Congress' appetite for pork may be returning.
The House will hold two days of hearings this week on reviving earmarking, a process that allows members to direct money for favored projects in legislation without regard to merit or other competitive processes.
While talk of bringing back earmarks has built over the past year with the GOP controlling both the White House and Congress, it got its biggest boost last week when President Trump unexpectedly touted the benefits.
"Our system lends itself to not getting things done, and I hear so much about earmarks — the old earmark system — how there was a great friendliness when you had earmarks," Trump said in a meeting with lawmakers. "Maybe all of you should start thinking about going back to a form of earmarks."
The House Rules Committee within days announced it would hold two days of hearings on earmarks tomorrow and Thursday.
The first will be an open session for any members to weigh in, while the second will feature outside groups on "effective oversight and the power of the purse."
The entire House would ultimately have to vote to alter rules. Republican leaders have yet to say whether that could happen this year.
Democrats, by and large, tend to support earmarks, provided they are transparent.
Critics have long derided earmarking as pork barrel spending and warned they drive up deficits. Concerns about corruption, after former Rep. Duke Cunningham (R-Calif.) and high-profile lobbyist Jack Abramoff went to prison in scandals linked to the practice, ultimately led to the ban.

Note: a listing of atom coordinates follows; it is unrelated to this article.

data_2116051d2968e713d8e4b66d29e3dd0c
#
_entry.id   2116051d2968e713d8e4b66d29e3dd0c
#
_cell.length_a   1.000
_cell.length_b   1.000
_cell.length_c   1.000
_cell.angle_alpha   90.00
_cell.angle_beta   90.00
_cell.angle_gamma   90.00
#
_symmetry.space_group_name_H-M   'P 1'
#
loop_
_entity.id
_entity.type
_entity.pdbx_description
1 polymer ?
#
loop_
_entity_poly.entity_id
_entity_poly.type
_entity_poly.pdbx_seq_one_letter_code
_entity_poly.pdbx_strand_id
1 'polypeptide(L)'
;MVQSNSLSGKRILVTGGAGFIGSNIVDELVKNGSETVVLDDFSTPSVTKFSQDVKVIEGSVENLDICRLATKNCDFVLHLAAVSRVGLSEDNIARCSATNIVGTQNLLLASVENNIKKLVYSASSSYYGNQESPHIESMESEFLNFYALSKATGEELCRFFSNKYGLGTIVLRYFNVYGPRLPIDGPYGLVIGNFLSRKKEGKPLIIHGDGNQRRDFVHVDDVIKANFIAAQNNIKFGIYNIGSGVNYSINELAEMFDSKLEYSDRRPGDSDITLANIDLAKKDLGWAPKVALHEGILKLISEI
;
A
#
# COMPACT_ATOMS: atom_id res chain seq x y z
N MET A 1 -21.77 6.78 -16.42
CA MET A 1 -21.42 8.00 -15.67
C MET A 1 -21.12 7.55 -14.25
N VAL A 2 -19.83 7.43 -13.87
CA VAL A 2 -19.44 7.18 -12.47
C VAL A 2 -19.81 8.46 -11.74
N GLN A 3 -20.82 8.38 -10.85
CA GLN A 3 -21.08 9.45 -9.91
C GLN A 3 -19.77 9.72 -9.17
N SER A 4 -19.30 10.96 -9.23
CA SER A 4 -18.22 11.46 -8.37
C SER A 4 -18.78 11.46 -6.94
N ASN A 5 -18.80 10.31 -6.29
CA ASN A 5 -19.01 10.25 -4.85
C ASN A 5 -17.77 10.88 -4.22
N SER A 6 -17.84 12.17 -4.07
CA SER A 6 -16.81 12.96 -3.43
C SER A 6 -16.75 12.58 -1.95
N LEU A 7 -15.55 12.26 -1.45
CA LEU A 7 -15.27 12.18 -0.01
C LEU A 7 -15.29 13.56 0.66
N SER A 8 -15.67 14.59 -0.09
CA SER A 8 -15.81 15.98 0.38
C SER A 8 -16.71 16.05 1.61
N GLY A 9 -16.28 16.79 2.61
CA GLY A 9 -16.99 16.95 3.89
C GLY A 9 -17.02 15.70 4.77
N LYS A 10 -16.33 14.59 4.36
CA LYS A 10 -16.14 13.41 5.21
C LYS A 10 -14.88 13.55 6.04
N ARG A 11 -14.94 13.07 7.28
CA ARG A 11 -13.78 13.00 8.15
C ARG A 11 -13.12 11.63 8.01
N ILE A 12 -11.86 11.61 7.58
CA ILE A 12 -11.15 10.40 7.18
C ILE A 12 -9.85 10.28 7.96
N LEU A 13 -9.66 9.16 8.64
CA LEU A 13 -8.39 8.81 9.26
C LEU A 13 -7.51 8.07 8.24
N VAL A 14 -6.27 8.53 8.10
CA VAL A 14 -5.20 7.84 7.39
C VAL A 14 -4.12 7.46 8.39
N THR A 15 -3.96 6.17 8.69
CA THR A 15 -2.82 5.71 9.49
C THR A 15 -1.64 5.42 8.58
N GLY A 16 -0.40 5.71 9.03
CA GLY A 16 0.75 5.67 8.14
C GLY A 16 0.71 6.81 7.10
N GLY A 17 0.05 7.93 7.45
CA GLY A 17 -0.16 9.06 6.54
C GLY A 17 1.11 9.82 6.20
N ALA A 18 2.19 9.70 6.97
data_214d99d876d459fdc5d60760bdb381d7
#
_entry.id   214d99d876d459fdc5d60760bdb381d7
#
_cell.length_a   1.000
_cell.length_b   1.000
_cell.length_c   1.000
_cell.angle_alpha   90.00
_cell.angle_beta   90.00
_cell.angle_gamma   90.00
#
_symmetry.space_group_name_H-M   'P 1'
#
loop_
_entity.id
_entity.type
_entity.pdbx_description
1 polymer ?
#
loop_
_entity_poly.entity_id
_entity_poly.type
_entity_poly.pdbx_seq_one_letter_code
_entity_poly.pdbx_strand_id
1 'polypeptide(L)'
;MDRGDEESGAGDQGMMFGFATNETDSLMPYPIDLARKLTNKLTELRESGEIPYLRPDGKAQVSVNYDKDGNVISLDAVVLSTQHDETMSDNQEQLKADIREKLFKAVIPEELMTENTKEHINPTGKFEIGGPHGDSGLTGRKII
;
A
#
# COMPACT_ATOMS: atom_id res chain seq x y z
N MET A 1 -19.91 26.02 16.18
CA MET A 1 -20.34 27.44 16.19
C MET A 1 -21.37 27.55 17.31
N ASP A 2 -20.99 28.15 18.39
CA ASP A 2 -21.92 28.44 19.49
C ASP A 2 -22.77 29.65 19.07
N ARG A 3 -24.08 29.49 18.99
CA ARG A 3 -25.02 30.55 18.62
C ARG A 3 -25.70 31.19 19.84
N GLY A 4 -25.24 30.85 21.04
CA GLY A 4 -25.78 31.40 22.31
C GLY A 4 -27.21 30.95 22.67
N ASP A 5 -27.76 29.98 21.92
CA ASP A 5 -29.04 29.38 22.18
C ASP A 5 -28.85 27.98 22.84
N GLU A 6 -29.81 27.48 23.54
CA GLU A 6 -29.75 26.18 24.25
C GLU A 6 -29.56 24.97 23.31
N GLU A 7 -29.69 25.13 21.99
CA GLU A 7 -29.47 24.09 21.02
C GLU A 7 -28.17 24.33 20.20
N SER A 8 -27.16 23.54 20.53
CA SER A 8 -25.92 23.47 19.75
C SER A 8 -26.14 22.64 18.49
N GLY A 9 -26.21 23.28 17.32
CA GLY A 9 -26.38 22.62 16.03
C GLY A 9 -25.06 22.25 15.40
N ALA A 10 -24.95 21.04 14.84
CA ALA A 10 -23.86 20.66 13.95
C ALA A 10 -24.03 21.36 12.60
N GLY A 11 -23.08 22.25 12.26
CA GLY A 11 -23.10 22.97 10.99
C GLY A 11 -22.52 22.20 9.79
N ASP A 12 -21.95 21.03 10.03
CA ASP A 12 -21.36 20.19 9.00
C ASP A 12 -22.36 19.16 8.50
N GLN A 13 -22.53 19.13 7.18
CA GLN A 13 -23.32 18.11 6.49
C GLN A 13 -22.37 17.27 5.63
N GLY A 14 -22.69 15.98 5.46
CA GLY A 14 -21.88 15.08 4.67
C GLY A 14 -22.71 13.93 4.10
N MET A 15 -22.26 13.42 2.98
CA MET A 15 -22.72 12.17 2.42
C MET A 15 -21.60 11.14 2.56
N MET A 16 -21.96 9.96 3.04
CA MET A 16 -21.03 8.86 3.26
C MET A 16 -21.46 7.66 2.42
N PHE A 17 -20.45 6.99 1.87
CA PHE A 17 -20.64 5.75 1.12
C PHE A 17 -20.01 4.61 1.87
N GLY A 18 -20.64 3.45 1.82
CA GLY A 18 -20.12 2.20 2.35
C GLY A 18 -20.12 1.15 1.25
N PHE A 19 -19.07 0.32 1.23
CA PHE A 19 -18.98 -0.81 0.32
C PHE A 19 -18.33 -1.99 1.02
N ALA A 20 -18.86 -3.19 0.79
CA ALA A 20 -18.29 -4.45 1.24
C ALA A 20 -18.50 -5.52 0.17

The GOP ended earmarking in 2011 when it won the House, and the Senate followed suit. Ever since, lawmakers have increasingly worried that a lack of earmarks has made it harder to forge compromises.
Earmark supporters in both parties have fretted that Congress has effectively given up power to the executive branch over spending.
Lawmakers' frustration with the earmark ban bubbled up last week at a hearing meant to kick off work on a water resources development bill.
Sen. Sheldon Whitehouse (D-R.I.) said he was unsatisfied with the process Congress has been using to authorize specific Army Corps of Engineers projects for navigation and flood control.
"I know we have been through a problem of earmarks, which received a lot of justified criticism," said Whitehouse, "but our response was to do away with it totally."
In the most recent water resources reauthorization bill passed in 2016, local project sponsors first submitted proposals to the Army Corps, which then presented a list to Congress requesting authorizations. In the past, members could have earmarked projects without needing any input.
The 2016 process was the brain child of House Transportation and Infrastructure Chairman Bill Shuster (R-Pa.), who is retiring at the end of this year.
The Army Corps' list leading up to the 2016 bill angered some lawmakers because it included just 19 of the 114 projects local boosters submitted.